“The true measure of our character is how we treat the poor, the disfavored, the accused, the incarcerated, and the condemned.” 

― Bryan StevensonJust Mercy: A Story of Justice and Redemption


About Holly Ashley

Throughout her life and career, Holly has maintained involvement in a vast array of professional, charitable, and personal endeavors, striving for excellence in each of her pursuits.  Holly’s interest in social services began in 2000, when she and her husband learned that they were going to have twins. A routine examination revealed that the babies were conjoined at the stomach and chest. The doctors quietly hinted that they should have a second trimester abortion because the chances of the twins surviving nine months was slim. Rejecting that option, they decided to trust God and fight the good fight of faith in spite of the odds.

After many tests, they learned that each baby had their own extremities but shared a heart and other internal organs. As the pregnancy progressed, both babies grew at a normal rate and were in good condition. Against all odds, the girls made it to the end of their eighth month before the doctors performed a cesarean section. On November 9, 2000, the Ashley’s daughters were delivered. Unfortunately, the tiny heart they shared kept them alive for three short hours. 

This journey would lead Holly to establish youth organizations that provided community based residential and case management services to the youth served by Child and Family Services Agency and the Department of Youth Rehabilitation Services in Washington, DC. With more than two decades of operational, management and entrepreneurial experience, she has developed a clear understanding for what it takes to be successful and her life has been committed to empowering others who are at-risk ever since.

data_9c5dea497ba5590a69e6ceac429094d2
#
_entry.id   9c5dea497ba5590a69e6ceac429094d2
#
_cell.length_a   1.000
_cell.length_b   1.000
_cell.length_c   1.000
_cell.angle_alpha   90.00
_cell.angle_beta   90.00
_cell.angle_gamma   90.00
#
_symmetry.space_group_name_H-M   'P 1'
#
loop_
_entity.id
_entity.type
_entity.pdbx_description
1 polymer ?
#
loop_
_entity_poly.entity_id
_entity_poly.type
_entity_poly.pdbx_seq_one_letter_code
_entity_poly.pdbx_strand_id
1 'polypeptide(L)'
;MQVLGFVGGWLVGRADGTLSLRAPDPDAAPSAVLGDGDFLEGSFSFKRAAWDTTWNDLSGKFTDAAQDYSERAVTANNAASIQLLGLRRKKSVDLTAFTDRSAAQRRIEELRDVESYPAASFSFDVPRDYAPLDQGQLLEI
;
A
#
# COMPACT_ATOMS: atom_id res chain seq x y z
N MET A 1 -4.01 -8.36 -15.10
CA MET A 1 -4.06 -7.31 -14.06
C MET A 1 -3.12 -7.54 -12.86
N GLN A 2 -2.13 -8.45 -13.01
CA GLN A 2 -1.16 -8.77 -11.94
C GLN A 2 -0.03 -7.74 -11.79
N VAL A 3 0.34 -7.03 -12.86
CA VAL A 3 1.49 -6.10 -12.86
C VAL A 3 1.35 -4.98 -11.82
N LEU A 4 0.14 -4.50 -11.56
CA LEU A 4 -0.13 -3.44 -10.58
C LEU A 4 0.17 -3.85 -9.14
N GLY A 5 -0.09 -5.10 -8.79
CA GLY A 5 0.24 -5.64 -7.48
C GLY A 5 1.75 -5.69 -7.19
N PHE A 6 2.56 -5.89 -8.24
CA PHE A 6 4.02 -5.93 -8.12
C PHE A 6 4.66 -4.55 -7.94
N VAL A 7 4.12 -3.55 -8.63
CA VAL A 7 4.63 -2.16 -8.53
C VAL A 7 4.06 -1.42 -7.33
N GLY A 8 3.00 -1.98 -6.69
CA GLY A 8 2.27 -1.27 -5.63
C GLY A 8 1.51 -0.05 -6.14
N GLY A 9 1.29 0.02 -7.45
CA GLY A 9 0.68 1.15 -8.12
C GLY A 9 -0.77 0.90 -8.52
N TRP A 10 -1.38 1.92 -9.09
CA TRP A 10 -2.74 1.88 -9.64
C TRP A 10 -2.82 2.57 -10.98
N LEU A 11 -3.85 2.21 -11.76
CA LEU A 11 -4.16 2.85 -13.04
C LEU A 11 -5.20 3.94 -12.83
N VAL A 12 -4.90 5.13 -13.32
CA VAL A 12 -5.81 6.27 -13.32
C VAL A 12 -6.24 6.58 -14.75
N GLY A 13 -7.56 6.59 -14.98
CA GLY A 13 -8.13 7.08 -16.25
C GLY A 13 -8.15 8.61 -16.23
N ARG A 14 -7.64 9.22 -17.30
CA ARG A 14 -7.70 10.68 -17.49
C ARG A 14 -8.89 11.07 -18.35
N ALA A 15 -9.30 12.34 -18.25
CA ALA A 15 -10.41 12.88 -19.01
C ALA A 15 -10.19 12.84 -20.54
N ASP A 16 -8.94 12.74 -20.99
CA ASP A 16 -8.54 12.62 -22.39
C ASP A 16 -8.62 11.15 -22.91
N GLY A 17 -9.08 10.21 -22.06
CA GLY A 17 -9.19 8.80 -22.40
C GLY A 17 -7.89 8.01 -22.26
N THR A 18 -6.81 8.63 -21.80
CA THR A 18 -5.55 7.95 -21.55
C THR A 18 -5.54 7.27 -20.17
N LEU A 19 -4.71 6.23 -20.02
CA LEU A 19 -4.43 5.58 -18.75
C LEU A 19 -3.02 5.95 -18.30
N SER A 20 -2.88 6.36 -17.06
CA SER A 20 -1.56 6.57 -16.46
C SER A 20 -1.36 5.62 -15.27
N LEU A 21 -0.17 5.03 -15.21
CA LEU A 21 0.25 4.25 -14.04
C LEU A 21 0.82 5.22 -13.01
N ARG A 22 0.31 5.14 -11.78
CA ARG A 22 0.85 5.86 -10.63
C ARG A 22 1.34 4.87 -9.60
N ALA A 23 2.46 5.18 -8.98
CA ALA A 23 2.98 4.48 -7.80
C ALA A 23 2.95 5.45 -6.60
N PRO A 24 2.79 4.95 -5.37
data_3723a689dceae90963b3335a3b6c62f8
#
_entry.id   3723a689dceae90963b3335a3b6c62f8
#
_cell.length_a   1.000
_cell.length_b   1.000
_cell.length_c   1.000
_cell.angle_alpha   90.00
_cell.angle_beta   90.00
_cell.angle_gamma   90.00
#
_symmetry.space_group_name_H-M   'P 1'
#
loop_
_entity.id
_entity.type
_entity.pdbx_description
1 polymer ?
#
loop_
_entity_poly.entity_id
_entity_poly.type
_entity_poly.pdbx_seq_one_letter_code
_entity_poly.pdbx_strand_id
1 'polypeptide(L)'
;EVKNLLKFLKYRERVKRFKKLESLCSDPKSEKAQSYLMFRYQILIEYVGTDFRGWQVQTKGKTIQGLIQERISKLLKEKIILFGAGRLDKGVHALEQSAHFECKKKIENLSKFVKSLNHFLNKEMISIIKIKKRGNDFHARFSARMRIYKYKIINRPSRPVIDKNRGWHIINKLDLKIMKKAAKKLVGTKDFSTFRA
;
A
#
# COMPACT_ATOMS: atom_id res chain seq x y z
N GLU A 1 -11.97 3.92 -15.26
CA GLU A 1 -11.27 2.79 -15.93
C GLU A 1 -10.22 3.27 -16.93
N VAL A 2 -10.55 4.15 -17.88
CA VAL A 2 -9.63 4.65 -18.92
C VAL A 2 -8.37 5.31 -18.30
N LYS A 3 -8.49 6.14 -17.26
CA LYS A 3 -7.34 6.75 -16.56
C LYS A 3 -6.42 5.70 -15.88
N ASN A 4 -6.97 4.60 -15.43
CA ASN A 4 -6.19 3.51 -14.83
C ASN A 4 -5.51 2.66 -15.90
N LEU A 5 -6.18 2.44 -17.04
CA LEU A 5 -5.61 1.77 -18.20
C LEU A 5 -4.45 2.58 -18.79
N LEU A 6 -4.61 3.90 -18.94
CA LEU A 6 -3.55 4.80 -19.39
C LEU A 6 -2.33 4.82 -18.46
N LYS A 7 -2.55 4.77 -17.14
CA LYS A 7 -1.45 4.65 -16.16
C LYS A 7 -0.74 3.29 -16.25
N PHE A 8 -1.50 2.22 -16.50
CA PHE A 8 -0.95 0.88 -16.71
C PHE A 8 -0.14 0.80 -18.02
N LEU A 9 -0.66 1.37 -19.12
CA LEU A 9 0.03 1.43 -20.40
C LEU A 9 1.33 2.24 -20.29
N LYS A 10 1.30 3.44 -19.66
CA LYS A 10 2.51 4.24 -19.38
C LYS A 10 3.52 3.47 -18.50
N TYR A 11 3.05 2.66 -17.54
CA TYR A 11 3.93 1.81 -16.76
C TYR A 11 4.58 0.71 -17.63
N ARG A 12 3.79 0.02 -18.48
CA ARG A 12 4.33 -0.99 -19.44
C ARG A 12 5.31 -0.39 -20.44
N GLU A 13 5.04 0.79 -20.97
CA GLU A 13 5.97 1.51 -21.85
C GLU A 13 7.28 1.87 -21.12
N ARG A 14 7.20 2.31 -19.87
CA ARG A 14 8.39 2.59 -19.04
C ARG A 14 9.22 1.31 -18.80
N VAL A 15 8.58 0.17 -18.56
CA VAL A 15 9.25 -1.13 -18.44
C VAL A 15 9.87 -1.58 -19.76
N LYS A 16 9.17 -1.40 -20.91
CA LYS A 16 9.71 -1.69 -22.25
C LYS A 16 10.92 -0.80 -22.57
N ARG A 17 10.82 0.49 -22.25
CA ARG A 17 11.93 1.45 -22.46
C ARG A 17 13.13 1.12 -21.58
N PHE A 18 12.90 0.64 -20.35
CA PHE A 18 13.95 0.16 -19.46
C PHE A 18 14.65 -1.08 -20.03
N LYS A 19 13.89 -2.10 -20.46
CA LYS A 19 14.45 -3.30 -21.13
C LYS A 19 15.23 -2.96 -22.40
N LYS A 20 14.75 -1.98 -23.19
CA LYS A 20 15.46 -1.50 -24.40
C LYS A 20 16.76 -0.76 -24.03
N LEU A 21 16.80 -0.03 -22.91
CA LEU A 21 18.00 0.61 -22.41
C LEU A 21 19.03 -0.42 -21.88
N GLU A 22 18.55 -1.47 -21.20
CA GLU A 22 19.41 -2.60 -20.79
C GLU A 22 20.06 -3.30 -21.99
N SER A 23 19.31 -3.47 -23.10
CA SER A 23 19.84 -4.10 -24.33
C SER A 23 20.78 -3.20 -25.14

Holly achieved her Master of Social Work degree (with a specialization in Clinical Behavioral Health) from the University of Maryland, Baltimore, and is interested in pursuing a law degree.  She has chosen this path as a means to better service clients involved in the criminal justice system. After observing how lawyers and social workers can influence the outcome of someone’s life, Holly saw these professions as an opportunity to make greater impact in the lives of others in which the consequences of her work could be seen directly.

During her advance year in social work school, Holly had the pleasure of serving as a Forensic Social Work Intern/Mitigation Specialist at the Maryland Office of the Public Defender, where she worked closely with attorneys, social workers and clients from indigent backgrounds. She became passionate about the client-centered, relationship-based work that respects the humanity and dignity of people involved in the criminal justice system.  Here, she took advantage of the opportunity to expand her commitment to public service and enhance her investigative, interviewing and writing skills to become a better advocate. 

For Holly, pursuing a Juris Doctorate degree is not simply a means of self-actualization, but an avenue to justice and a means to speak for those in society who are often deemed voiceless. Far too often, social work and law reflects the existing societal gaps and lacks the power necessary to effectively advocate for disenfranchised people. Throughout her years of working with at-risk youth and their families, she has observed the lack of shared vision between legal and social service systems. Holly wants to play an important role in implementing comprehensive policies that influence social change. 

Her dedication to the service of others continues, knowing that people have been created to live for something greater than themselves. She firmly believes that the contribution people make to this world should be measured by something more significant than the size of a their home or the community where it is located. Holly charges that a person's life will find lasting importance in how they choose to live, more importantly, how they empower others to live theirs.



"Speak out on behalf of the voiceless, and for the rights of all who are vulnerable. Speak out in order to judge with righteousness and to defend the needy and the poor."
—Proverbs 31:8-9



Name *